Why Microsoft will beat Google in the enterprise Cloud war

Why Microsoft will beat Google in the enterprise Cloud war

Google beat Microsoft to market with its Cloud-based suite of business apps, but the tables have turned and many organizations, particularly large enterprises, are now looking to Microsoft for their cloud needs.

As Google and Microsoft battle for enterprise Cloud customers, each company's natural strengths (and weaknesses) become more apparent. Microsoft, for example, is winning over large enterprises that already have massive workforces on Office 365. Google for Work, meanwhile, continues to be popular among small-to-midsize businesses (SMBs), particularly organizations that don't have dedicated IT staffs and aren't burdened by legacy technologies that require ongoing support.

The pendulum started to slowly swing back in Microsoft's favor after it released Office 365 in 2013 and finally embraced the Cloud, according to TJ Keitt, a senior analyst with Forrester Research. It is difficult to accurately compare the two companies' user numbers because neither Microsoft nor Google provide details on user bases, or the sizes of the companies they serve, but Keitt suggests Microsoft is on the winning end of the recent shift.

[Related Feature: CIO describes how he moved 125k workers to Office 365 in 6 months]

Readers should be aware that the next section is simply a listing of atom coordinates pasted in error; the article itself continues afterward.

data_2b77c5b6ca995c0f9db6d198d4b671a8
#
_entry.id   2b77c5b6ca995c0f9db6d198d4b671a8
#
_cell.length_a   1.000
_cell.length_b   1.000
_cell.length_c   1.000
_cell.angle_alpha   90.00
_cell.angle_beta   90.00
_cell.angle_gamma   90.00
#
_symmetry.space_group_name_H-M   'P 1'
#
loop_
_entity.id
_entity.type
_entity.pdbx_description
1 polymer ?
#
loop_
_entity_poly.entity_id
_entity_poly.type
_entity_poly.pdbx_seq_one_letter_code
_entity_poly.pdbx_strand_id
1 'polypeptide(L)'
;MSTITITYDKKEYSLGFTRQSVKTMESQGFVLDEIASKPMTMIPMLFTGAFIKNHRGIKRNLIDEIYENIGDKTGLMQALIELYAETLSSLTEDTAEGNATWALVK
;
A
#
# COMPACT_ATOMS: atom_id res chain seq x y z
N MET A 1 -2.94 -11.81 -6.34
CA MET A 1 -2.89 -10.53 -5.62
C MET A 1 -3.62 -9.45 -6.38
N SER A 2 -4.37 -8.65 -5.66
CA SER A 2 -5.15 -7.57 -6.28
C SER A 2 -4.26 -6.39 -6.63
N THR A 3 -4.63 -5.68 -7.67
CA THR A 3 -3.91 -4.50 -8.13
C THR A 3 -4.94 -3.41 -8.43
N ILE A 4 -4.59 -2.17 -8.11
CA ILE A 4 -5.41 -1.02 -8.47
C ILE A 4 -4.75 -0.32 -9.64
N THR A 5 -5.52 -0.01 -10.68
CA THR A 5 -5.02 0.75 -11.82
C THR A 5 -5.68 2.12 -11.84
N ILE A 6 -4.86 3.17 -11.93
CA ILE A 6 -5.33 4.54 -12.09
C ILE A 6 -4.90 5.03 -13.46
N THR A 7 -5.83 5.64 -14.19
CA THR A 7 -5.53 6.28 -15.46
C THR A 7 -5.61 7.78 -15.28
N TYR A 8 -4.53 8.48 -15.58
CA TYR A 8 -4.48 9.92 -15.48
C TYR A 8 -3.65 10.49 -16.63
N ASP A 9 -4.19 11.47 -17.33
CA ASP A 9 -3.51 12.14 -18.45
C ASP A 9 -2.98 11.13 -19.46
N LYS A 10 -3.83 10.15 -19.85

"There is momentum associated with Microsoft Office 365," he says. "And that was probably always going to be the case, because there are some fundamental differences between Google Apps for Work and Office 365."

Microsoft Office 365 gives IT more options and controls

It's easier to get started with Google's tools, for example, but Microsoft provides greater flexibility and support for critical IT deployment needs, according to Keitt. Office 365 customers have more options when it comes to licensing for apps and data that will be hosted by Microsoft partners; access to the platform in a shared environment; and using dedicated Office 365 environments. "Google doesn't provide that deployment flexibility," Keitt says, and adds that Google for Work only supports multi-tenancy deployments.

Vanessa Thompson, research vice president at IDC ( and IDC are both owned by IDG Communications), says both platforms are gaining momentum. "As the level of comfort for Cloud-based solutions in general increases, there will be uplift across both solutions."

[Related News: 2M businesses pay for Google for Work, but what does it mean?]

Office 365 offers many more IT-specific plans than the two options available in Google for Work, Thompson says. "It is all up to customer choice. Some companies might be happier to mix and match functionality and licenses, and would go with Microsoft, but others are looking for a more straightforward transaction and would go with Google for Work."

Microsoft provides a pathway for businesses with SharePoint deployments, for example, to continue using those services while moving other elements of their Microsoft portfolios to the cloud, Keitt says. Conversely, Google presents some "stumbling blocks for companies that aren't interested in ripping or replacing what they were using previously," he says.